Movie Review: The Big Sick
Romantic comedies have a way of transporting us from a world full of awkward Tinder dates and bad relationship choices to a place where true love can be adorable and hilarious, and it’s able to conquer all. If you want to be whisked away and caught up in a story that will have you feeling all the feels, head to the theater to see The Big Sick.
The Big Sick has all the fixin’s of a traditional romantic comedy, but the film is based on the true story of Kumail Nanjiani and Emily Gordon, which adds a lot of genuine heart and a flare of reality to the film.
Nanjiani plays himself in the movie, a single Pakistani man living in Chicago, trying to make it big in the stand-up comedy scene while he moonlights as an Uber driver. One night while performing, a charming grad student named Emily (played by Zoe Kazan) starts up some witty banter and the rest is history. The rest of the film follows their relationship and its moments of brutal honesty: Kumail discovers that Emily is divorced, which is then followed by Emily’s even more shocking discovery that Kumail has been hiding their relationship from his family.
The scenes that chronicle Kumail’s interactions with his family create a subplot in which he tries to play the role of a respectable, devout son to a traditional Pakistani Muslim family while also falling in love with an American girl (which is strictly forbidden by his parents) and pursuing a career in stand-up comedy. Kumail’s mother is constantly trying to arrange a marriage for him, and every meal he has with his parents is interrupted by a knock at the door from a new potential bride who “just happened to be in the neighborhood”. Kumail can never seem to find the right time to tell his family about Emily.
When Emily confronts Kumail about the fact that he’s been keeping her a secret, she asks him if there is any way that he sees her fitting into his life in an honest way. His answer is unsure answer at best.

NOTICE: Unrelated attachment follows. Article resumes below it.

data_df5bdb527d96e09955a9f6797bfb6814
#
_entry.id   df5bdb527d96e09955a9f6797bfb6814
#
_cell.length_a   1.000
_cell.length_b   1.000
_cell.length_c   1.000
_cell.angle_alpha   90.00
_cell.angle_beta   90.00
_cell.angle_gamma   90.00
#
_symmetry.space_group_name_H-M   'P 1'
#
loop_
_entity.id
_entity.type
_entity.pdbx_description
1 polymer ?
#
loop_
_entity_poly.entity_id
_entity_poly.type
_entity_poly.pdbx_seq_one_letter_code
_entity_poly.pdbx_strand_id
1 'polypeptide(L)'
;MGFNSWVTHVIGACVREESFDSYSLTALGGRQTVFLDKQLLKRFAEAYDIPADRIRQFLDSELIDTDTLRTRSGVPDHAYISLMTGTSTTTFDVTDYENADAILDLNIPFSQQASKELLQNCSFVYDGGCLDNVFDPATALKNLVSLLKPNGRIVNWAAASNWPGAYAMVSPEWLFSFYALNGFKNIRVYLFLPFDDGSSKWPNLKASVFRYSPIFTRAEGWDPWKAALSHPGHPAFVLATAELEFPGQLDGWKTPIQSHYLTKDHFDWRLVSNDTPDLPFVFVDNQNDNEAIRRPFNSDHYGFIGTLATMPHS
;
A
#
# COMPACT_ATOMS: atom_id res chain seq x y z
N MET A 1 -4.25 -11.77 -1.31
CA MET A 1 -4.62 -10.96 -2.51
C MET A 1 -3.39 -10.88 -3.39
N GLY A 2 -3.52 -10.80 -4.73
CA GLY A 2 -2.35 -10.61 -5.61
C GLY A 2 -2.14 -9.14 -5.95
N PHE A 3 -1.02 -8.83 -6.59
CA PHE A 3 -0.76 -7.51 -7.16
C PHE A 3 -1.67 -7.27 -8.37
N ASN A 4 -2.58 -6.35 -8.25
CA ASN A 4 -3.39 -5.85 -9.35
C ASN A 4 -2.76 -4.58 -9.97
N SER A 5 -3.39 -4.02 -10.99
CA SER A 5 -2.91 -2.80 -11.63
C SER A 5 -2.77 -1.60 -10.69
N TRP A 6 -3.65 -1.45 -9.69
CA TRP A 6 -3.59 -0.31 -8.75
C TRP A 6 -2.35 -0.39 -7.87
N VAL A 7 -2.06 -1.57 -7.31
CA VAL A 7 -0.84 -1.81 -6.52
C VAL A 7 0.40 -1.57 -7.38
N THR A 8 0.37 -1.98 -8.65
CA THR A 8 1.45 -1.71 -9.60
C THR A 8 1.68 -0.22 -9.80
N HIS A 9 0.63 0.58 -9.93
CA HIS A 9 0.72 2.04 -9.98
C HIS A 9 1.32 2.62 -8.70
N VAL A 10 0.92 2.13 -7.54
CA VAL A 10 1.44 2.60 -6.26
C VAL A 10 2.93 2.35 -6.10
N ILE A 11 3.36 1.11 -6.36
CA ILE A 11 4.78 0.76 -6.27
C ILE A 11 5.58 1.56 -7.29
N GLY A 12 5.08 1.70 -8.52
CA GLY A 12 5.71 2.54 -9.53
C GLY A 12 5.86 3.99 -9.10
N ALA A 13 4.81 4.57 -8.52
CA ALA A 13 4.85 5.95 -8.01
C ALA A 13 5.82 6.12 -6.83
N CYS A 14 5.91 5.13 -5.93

The next time Kumail sees Emily, it’s in a hospital after she’s fallen very ill and he’s signing papers to put her in a medically induced coma. Though this scenario doesn’t seem likely, it somehow feels real. The acting is flawless and when Emily’s parents (played by Ray Ramano and Holly Hunter) arrive, the scenes play out in the awkward, fumbling, terrible, and tragic manner that you would imagine for a situation like this: you’ve broken a girl’s heart, she’s ended up in a coma, and you have to make nice with her parents for days while you wait for her to wake up because all the uncertainty has made you realize that you’re in love with her.
The story is more than a sweet commentary about how it’s possible to find true love; the biggest take away from the movie was about honesty. It’s really difficult to be honest sometimes. It’s messy and inconvenient and so much more difficult than just skating over issues, but if you want the really good stuff you’re probably going to need to get a little uncomfortable with yourself and with your partner, and with anyone that you want to have a deep relationship with, really. Honesty is the only way you’ll really know someone and if you think they’re worth fighting for.